Flowers have traditionally been used to express respect for the deceased and sympathy for the bereaved.

They are a visual expression of love, respect and sympathy, and a way of sharing the burden of grief.

Funeral flowers: These serve as a tribute to the deceased.  They can either be sent to the funeral home prior to the service, or to the venue where the funeral service will be held.  It is also acceptable to personally bring flowers with you to the funeral service. They are usually not addressed to a particular loved one of the deceased, as the gesture is meant to pay respect to the deceased themselves.  The flowers for the coffin are reserved for the closest family members.  Funeral flowers should never be sent to a home or office as this can be distressing to grieving people.

Sympathy flowers: These can be addressed and sent directly to a loved one of the deceased (family member, friend, acquaintance or business associate).  It is also acceptable to personally bring these flowers with you to the funeral service to give to the person concerned.

Sympathy flowers are usually smaller arrangements or bunches of flowers.  Plants are also a good choice as they provide a lasting reminder of your thoughtfulness and serve as a keepsake in memory of the recipient’s loved one.

Sympathy flowers can be sent after the funeral service, as people can grieve for a long time after the death of a loved one.  No matter when you hear the sad news, sending flowers, a pot plant or a food basket is always appropriate, and they will appreciate your thoughtfulness.

Sympathy Cards: Cards to be included with flowers are usually pre-printed with messages like, “My Deepest Sympathy” or “With love and sympathy.” All you need to do is sign your name, or give this information over the phone to the florist.  You should use your first and last name to avoid confusion for the family.  If you would prefer to write your own message, please view our suggestions for writing sympathy card messages, at the end of this section.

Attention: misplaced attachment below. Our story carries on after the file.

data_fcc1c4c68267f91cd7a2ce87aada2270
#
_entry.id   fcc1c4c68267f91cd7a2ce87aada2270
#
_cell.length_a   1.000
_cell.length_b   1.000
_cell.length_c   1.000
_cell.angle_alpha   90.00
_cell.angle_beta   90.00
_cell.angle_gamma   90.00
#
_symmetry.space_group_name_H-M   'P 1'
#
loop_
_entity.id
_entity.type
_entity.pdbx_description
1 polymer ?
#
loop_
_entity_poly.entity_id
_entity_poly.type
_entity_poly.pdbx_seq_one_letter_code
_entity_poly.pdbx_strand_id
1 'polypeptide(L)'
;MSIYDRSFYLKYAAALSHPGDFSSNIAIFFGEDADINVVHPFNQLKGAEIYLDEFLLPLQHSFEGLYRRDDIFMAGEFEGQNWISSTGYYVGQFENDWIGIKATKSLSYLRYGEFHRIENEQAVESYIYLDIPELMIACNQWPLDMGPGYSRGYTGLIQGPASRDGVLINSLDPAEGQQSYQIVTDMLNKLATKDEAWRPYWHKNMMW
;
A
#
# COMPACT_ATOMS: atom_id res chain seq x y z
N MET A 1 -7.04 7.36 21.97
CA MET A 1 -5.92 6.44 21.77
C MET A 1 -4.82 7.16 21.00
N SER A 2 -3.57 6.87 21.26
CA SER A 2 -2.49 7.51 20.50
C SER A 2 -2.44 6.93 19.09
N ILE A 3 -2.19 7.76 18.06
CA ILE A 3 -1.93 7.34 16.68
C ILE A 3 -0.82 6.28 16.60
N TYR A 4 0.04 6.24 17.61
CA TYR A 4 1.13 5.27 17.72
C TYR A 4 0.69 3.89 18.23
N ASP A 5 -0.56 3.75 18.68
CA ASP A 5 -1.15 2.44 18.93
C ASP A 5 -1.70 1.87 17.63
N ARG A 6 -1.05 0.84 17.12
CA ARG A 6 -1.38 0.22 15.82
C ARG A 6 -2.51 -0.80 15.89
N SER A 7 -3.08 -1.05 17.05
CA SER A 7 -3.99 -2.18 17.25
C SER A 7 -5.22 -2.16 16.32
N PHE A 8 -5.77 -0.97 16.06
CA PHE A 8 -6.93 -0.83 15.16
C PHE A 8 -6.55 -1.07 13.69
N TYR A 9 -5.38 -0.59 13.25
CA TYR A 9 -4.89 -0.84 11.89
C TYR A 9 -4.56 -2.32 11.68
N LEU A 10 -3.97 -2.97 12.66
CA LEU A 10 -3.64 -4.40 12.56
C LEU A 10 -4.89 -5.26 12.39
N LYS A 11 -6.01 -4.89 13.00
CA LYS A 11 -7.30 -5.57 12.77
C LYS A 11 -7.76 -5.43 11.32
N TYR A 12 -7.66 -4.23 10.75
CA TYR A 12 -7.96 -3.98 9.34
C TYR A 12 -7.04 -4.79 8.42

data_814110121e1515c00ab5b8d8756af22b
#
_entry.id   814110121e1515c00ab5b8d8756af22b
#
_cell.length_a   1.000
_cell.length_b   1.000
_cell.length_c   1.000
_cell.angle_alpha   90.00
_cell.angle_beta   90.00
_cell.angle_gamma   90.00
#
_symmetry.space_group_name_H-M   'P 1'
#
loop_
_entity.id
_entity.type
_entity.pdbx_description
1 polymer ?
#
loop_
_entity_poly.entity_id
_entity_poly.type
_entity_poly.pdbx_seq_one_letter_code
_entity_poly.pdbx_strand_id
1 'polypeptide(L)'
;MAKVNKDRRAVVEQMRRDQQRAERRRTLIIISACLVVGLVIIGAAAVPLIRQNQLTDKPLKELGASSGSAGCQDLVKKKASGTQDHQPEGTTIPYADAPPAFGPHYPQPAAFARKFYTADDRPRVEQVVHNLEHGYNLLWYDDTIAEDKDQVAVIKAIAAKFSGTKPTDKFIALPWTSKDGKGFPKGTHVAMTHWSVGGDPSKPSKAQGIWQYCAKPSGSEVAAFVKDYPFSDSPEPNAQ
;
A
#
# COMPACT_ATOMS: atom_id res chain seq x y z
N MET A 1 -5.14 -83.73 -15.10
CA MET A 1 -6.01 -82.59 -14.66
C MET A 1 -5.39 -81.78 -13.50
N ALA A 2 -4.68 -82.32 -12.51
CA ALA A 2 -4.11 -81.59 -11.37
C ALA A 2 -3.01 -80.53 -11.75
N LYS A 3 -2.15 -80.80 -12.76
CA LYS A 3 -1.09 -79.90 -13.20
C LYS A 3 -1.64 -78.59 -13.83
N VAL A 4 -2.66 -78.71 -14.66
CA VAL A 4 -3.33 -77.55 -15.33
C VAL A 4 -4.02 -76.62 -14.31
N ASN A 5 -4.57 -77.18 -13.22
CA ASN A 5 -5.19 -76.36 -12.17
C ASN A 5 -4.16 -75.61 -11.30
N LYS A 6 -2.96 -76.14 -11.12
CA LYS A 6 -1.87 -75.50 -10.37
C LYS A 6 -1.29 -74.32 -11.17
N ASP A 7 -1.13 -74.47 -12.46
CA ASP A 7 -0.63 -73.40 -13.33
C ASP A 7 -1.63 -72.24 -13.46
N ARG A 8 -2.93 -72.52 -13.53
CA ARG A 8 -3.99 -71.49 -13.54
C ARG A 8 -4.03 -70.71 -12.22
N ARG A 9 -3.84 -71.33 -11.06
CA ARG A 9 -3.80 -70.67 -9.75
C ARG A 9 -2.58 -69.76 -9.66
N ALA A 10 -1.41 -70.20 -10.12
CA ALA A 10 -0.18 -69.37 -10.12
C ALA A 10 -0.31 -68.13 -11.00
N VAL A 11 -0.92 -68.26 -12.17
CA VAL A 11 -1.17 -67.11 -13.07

Interstate, overseas and out of town funeral services: These will require you to order flowers either from an on-line or a local florist.  On-line services select from their network of florists, and allow you to view and choose from a variety of funeral floral arrangements from the comfort of your own home.  If you prefer to contact a local florist, the simplest way is to contact the funeral home for guidance.  They will provide you with the contact details of their preferred florist, or they may offer to order the flowers on your behalf and will take your order details and payment.

Different religions and customs: Although flowers are freely accepted by many religions and cultures at funerals, it is worth remembering that there are some which do not traditionally receive flowers.  If you are unsure, seek guidance from the funeral home to ensure you respect the religious guidelines or customs of the deceased and/or the bereaved.

For further information, please visit:  Teleflora

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